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This article is written by a student writer from the Her Campus at Northeastern chapter.

Trigger Warning: Mentions of Suicide

I’ve always had a way with words. The way some people dance gracefully or paint smoothly is the way I feel when I speak or write. I love to chat with friends, family, even strangers for hours on end. I love writing, endless strings that drag on across the page, for no reason at all. Easily flowing sentences and effortless answers; that’s what I hold onto. That’s what I know I can do.

You know how when you were young and you’d look around, and to your left, you’d see your friend who was an all-star swimmer; and to your right, you’d see your other friend who was a brilliant mathematician? And you would think to yourself, why can’t I have a “thing?” Why can’t I have that one thing that I’m great at like my friend is at swimming and my other friend is at math? I used to always feel that way and, to be frank, it really pissed me off. I felt like the universe had wronged me. But then words became my savior. Now, when I think about the very core of my being, who I am as a person, I think of someone who wields the power of words. They are my ultimate strength. If you think about it, they can be yours too.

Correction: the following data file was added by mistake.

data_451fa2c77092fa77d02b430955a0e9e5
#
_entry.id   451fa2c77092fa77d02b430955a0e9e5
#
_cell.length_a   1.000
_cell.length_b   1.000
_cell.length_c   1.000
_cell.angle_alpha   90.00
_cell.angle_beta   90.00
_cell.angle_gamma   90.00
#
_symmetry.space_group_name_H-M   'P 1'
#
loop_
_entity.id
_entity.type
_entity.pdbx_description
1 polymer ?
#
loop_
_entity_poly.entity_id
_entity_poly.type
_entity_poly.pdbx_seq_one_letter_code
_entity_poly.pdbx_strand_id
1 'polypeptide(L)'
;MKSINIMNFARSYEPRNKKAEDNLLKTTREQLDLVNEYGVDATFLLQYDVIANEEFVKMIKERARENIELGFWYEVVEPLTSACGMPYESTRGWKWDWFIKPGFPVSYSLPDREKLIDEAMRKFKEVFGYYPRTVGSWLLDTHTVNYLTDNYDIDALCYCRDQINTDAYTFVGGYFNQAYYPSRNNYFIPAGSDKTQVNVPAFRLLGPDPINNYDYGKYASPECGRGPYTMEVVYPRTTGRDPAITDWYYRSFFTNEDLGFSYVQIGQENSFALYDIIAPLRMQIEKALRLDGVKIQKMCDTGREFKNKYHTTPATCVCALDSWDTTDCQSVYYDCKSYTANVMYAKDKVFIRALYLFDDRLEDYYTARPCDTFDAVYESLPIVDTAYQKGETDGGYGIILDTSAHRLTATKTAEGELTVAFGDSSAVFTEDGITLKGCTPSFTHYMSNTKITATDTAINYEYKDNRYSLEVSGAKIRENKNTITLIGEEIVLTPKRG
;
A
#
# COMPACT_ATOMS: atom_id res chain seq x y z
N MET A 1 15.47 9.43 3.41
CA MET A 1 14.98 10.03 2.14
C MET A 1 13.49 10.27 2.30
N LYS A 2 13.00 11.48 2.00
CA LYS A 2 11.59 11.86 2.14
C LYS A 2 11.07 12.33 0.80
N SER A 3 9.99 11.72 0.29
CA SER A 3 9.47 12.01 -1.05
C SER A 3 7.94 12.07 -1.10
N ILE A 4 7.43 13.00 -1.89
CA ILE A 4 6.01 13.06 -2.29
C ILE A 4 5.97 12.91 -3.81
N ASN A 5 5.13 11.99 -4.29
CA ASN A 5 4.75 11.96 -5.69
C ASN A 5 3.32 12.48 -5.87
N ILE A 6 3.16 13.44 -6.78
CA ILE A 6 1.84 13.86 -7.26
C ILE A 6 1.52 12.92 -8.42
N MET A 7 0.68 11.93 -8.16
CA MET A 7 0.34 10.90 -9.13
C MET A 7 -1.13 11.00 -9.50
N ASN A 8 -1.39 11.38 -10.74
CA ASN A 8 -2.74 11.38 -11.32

Words can be everything. Every person, thing, place, feeling, expression, anything you can imagine has a word associated with it. Look around you; there are words to match each eye-catching aspect of your surroundings. Think of the people you love, the people you hate. Why do you love them? Why do you hate them? The answer is quite literally words. It’s all words. Everything is words. But at the very same time, words are nothing. They don’t really exist. That can be a terrifying and all-consuming thought for me sometimes. My strength, the very thing I define myself as, doesn’t exist. Words themselves aren’t tangible things we can hold onto with our hands or lay out on a table. But then I remember: the meaning words carry is everything. Every feeling we have comes from a different combination of words. I love you or you are beautiful or I hope you die. And the effects of each and every one of those combinations can be either amazing or catastrophic.

Like I said, words have always come easily to me. They flow in my blood and course through my veins. 

So you can imagine my surprise when, after a friend confessed to me her desire to commit suicide, no words came out of my mouth. No sound escaped my body. There were no easily flowing sentences. No effortless answers. I dug deep into the recesses of my brain and raced to get my hands on anything, anything at all, any words to say. I could find only scraps. There weren’t nearly enough words to cover the message I needed to share with this person I couldn’t fathom living without.